Jeter's personal life has been a frequent topic in gossip columns and celebrity magazines since his rookie year in 1996. In 2002, Yankees owner George Steinbrenner criticized Jeter for staying out until 3 a.m. at a birthday party during the 2002 season, saying that his star shortstop "wasn't totally focused" and that "it didn't sit well" with him. In 2003, the two appeared in a VISA commercial together where they went club-hopping, mocking the incident in a fashion similar to how Steinbrenner and former Yankees manager Billy Martin had mocked their feud in a Miller Lite commercial during the 1970s. Jeter is a close personal friend of former Yankees catcher Jorge Posada and served as best man at Posada's wedding.
He began his Turn 2 Foundation, a charity organization, in 1996. The Foundation was established to help children and teenagers avoid drug and alcohol addiction and reward those with high academic achievement. The organization's name derives from the baseball double play (where "turning two" refers to making two outs on one play) and indicates the goal of the Foundation to give youths a place to "turn to" instead of drugs and alcohol. During the 2009 season, Jeter and Mets star David Wright represented their foundations in a competition sponsored by Delta Air Lines; the player with the highest batting average received $100,000 for their foundation from Delta, while the runner-up's foundation received $50,000. Jeter is also involved in Weplay, a website encouraging children to participate in sports.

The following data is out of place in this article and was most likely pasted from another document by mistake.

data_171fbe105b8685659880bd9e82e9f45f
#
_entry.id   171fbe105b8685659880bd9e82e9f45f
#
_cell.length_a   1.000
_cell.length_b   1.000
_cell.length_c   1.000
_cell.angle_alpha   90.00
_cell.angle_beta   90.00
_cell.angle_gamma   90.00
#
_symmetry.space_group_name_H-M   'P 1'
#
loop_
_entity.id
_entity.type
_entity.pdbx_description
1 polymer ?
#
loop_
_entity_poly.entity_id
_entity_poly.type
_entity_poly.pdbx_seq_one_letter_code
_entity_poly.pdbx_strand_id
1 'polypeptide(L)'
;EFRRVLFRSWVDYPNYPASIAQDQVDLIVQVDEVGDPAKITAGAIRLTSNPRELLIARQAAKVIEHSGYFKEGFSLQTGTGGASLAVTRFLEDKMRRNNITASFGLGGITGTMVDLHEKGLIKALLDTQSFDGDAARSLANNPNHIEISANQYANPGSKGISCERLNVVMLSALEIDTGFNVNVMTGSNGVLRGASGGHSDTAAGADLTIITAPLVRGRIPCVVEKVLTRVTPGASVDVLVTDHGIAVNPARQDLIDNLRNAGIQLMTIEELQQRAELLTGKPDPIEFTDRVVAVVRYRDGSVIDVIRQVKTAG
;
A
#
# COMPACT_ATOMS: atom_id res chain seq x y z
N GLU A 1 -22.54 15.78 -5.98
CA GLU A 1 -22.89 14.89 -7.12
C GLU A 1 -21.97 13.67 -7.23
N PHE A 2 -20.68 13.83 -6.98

Jeter has appeared in national ad campaigns for Nike, Gatorade, Fleet Bank, Discover Card, Florsheim, VISA (with Yankees owner George Steinbrenner), Skippy, Ford, and XM Satellite Radio. He endorses a Driven cologne designed in collaboration with and distributed by Avon. Jeter is one of only three athletes to have their own Jumpman shoe and has replaced Thierry Henry in the American market for Gillette Fusion commercials along with Tiger Woods and Roger Federer. In 2006, Jeter was the second-highest-paid endorser in baseball, having earned $7 million in endorsements. Also, he was ranked as the most marketable player in baseball according to the 2005 and 2010 Sports Business Surveys.
He has appeared on television in Seinfeld and as a host on Saturday Night Live and appeared in the comedy film The Other Guys; his likeness was seen briefly on The Simpsons during the eighth episode of season 19, titled "Funeral for a Fiend," in which he was parodied as a guest-starring on Sesame Street. Jeter was the subject of a 2005 segment on the TV news magazine 60 Minutes. There is a wax figure of Derek Jeter at the Madame Tussauds Wax Museum in New York. Derek Jeter retired from baseball in 2014. He has since purchased the Miami Marlins.
In 2020, Jeter was elected to the Baseball Hall of Fame as part of its class of 2020 in his first year of eligibility, only one vote shy of being the second unanimous selection in Hall of Fame history. His 99.7% of the vote was second only to Mariano Rivera (100%) and ahead of Ken Griffey (99.3%) in the history of Hall of Fame voting. He was formally enshrined in a September 8, 2021, Cooperstown, New York ceremony.